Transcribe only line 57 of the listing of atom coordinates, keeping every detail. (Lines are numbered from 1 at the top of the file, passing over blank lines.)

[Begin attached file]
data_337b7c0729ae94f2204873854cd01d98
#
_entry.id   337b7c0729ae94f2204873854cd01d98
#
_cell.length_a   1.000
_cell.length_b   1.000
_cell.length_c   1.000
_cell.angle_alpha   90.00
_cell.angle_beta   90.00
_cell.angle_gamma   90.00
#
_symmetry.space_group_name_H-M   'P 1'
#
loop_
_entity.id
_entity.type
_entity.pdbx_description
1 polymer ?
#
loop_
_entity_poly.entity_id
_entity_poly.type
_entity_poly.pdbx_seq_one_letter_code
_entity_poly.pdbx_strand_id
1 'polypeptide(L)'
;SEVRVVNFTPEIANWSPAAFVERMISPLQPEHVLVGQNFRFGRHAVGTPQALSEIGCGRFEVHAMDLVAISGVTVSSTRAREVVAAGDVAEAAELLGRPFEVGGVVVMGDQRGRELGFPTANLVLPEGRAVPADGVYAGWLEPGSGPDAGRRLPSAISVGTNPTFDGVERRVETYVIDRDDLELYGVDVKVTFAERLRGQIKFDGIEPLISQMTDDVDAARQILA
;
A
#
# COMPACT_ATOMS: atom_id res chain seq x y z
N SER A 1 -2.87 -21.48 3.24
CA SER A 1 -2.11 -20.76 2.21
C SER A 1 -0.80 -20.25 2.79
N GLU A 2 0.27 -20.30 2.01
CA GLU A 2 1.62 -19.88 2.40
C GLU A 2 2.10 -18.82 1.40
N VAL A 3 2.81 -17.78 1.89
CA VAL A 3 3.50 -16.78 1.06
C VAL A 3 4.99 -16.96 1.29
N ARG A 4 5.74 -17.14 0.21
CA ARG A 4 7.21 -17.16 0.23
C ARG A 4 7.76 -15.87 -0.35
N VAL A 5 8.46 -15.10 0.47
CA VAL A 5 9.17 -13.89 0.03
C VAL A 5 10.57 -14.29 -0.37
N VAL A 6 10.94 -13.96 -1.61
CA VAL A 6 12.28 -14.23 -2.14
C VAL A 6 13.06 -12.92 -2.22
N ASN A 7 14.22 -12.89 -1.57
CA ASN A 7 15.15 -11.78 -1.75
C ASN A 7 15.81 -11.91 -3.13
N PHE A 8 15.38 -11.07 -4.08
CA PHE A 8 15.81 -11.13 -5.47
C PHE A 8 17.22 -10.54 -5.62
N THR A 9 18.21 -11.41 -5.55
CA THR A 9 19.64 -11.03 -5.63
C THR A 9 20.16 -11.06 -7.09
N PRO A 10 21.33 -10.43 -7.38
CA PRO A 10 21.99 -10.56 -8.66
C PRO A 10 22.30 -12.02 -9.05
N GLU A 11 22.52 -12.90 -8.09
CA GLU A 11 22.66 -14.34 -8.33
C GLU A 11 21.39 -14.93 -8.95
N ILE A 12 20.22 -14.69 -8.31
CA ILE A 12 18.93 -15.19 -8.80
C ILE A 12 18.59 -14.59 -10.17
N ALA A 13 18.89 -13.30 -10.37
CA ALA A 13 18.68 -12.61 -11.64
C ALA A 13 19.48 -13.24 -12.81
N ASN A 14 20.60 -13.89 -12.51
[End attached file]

C THR A 9 20.16 -11.06 -7.09